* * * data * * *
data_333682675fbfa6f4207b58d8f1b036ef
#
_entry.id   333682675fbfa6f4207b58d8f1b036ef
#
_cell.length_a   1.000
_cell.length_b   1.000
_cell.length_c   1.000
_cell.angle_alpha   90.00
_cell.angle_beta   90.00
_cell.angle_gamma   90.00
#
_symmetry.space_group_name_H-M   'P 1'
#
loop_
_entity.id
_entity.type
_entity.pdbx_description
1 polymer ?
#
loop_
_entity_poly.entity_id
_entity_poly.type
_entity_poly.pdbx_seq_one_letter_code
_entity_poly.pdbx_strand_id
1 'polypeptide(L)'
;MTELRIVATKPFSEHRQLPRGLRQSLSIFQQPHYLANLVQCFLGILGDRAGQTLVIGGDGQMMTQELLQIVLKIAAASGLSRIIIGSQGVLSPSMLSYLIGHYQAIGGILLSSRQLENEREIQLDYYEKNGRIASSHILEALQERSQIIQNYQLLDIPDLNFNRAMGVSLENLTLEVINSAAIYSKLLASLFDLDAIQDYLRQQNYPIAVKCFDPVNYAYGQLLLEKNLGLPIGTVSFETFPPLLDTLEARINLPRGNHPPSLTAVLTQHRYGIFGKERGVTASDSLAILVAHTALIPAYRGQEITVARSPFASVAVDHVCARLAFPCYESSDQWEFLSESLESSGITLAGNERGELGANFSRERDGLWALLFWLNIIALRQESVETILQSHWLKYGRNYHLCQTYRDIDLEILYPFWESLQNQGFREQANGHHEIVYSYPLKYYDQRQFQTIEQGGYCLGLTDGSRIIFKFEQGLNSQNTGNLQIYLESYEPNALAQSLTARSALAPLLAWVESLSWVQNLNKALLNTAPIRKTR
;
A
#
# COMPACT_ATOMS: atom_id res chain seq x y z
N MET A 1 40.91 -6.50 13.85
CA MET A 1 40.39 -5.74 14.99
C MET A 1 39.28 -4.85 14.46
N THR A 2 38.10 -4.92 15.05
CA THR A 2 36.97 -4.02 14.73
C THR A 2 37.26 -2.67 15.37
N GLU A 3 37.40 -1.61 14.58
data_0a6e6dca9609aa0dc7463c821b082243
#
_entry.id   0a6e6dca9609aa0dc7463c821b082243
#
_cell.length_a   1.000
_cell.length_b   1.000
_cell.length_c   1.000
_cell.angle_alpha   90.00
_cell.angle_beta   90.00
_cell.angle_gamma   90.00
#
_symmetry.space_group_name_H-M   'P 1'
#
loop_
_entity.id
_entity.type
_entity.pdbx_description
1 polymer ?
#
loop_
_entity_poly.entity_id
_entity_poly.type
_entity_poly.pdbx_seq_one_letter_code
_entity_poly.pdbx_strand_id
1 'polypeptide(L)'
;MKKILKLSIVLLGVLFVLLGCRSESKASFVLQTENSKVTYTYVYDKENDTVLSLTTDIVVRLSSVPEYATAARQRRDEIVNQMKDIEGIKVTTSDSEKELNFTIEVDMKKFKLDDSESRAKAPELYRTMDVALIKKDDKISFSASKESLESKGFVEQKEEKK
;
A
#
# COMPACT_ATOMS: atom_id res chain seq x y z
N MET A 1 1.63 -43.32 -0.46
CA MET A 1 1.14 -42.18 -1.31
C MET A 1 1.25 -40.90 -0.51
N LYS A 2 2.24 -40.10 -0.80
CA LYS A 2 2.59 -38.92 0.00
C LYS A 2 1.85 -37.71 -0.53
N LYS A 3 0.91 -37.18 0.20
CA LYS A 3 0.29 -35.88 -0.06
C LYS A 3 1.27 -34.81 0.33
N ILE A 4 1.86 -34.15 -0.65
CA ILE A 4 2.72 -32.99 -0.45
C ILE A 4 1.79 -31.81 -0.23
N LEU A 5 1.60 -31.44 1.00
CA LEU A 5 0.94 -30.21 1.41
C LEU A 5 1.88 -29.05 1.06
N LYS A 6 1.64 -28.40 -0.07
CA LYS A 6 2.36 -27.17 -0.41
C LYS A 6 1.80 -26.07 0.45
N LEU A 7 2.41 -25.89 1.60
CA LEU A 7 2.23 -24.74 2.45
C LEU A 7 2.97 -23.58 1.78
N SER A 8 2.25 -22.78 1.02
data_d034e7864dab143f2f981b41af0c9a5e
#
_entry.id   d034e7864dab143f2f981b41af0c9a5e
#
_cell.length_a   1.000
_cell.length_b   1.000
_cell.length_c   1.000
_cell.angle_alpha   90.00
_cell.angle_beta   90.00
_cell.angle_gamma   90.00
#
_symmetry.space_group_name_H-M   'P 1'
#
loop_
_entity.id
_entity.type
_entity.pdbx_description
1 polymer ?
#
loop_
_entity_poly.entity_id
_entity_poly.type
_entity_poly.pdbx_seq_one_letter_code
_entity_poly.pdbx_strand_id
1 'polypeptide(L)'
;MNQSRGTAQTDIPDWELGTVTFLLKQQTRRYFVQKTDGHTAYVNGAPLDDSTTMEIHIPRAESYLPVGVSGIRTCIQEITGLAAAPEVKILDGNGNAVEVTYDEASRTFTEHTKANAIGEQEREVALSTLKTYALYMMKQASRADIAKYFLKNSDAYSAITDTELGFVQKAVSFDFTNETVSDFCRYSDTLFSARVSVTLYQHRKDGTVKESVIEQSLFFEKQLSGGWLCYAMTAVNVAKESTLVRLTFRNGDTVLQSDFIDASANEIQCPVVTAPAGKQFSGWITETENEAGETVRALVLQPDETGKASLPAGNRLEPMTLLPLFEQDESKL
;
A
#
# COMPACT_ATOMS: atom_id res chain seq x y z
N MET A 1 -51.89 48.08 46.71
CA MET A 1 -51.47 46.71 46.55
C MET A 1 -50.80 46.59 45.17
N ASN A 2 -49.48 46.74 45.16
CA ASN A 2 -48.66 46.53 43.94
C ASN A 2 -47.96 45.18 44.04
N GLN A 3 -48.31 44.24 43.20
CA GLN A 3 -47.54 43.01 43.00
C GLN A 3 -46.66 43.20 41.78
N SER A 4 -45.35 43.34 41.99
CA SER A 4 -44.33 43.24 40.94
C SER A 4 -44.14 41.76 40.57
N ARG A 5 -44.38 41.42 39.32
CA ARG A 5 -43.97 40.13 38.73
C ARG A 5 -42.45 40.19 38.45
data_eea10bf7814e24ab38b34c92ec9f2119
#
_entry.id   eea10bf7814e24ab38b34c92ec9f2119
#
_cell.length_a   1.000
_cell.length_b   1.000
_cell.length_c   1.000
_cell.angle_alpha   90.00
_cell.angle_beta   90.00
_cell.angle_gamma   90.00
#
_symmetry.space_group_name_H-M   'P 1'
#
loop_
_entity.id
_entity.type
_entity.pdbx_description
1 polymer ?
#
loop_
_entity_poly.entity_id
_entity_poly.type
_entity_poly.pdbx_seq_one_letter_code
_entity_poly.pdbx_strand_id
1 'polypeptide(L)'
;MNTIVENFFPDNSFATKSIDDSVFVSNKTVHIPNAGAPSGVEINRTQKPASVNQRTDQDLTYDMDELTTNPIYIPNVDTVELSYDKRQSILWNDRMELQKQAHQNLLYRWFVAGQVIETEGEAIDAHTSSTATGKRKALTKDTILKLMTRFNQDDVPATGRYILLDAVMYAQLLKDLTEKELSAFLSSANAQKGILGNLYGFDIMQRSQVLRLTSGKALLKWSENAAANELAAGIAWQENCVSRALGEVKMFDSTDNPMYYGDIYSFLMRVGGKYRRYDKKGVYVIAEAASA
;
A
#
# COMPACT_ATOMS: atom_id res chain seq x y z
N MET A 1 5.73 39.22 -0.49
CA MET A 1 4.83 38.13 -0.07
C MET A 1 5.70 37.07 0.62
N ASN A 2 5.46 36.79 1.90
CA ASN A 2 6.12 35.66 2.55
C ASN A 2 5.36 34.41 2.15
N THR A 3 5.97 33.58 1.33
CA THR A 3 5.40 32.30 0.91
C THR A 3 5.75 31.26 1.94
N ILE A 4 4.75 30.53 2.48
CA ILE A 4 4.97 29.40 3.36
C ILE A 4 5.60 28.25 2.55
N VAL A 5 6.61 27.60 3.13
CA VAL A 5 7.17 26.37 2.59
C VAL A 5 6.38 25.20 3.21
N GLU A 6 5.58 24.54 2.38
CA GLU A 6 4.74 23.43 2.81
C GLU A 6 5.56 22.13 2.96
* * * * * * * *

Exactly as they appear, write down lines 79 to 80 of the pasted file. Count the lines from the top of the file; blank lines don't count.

C ILE A 4 1.79 -31.81 -0.23
N LEU A 5 1.60 -31.44 1.00